Hypothesis: The role of oxidized regenerated methylcellulose (ORC) in the lymphocyst formation after systematic lymphadenectomy.
Methods and Study Design: This was a retrospective case-control study. Patients with gynecologic cancer who underwent systematic lymphadenectomy from May 2000 to April 2006 were considered. Retroperitoneal "no closure" method was performed in all patients. Two groups were identified according to ORC use. The lymphocysts were evaluated via ultrasonography/computed tomography/magnetic resonance imaging between the third and sixth months after surgery.
Results: The overall lymphocyst incidence was found to be 75 (29.8%) of 252, and lymphocyst incidence in the ORC and control groups was 45 (30%) of 150 and 30 (29.4%) of 102, respectively. The mean (SD) total number of extracted lymph nodes in the ORC group was 27.5 (10.6), which was significantly higher than that in the control group (22.1 [10.8]; P = 0.001). Duration of drain was significantly longer in the ORC group (P = 0.028). However, when confounding variables were included into the binary logistic regression analysis for the prediction of the duration of drains, only the stage of disease predicted the duration of drains.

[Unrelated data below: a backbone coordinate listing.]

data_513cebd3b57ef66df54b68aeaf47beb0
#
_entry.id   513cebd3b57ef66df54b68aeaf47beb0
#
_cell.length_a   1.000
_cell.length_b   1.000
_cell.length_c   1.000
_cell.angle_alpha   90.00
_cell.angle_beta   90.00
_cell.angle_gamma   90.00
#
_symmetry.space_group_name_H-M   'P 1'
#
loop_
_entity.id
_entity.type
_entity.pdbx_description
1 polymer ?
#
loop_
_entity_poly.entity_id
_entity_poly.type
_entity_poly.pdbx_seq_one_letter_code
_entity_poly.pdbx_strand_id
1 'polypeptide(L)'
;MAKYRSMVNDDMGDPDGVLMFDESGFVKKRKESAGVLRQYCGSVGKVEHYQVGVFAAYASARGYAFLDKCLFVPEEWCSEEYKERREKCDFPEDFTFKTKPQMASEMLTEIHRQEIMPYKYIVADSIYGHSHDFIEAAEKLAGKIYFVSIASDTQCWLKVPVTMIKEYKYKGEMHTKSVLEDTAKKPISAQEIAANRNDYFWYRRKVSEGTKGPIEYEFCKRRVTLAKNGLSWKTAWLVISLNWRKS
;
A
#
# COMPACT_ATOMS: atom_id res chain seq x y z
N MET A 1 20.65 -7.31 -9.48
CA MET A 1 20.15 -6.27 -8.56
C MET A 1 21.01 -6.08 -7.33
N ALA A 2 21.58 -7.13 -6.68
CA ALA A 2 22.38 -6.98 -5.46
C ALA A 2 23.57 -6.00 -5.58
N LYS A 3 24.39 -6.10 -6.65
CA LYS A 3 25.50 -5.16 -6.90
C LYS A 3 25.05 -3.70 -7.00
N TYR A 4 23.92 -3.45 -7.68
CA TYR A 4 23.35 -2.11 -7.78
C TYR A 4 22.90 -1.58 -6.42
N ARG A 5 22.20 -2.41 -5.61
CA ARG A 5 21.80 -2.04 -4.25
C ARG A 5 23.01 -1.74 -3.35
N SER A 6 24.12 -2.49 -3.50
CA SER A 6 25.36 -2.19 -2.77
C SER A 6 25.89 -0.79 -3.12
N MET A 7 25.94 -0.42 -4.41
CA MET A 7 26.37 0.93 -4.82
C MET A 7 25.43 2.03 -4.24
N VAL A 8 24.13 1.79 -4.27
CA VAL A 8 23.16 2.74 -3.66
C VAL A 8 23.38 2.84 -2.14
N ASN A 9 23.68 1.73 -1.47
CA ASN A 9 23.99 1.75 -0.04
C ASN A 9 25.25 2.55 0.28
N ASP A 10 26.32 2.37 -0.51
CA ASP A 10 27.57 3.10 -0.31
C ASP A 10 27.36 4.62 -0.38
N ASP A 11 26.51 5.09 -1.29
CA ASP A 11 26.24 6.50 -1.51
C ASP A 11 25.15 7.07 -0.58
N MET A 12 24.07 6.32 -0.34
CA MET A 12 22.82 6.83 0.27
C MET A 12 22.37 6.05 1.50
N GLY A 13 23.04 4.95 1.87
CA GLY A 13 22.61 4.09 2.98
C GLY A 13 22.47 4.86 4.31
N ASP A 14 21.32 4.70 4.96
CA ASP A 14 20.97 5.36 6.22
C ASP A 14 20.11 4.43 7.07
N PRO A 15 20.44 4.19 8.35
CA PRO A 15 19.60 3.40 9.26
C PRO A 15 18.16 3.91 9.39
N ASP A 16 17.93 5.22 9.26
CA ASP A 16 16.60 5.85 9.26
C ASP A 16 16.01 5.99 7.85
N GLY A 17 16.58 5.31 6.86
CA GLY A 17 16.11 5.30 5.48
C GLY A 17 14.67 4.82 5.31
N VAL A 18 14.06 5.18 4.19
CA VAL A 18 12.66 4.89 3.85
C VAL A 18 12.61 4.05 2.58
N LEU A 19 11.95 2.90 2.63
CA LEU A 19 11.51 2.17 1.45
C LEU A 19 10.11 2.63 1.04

Conclusions: Use of ORC does not seem to affect lymphocyst formation. Oxidized regenerated methylcellulose use does not affect the duration of drains, hence ORC does not seem to pose a stimulatory effect on the peritoneum.
- Oxidized regenerated methylcellulose
- Lymphadenectomy complications
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The authors declare that there are no conflicts of interest.
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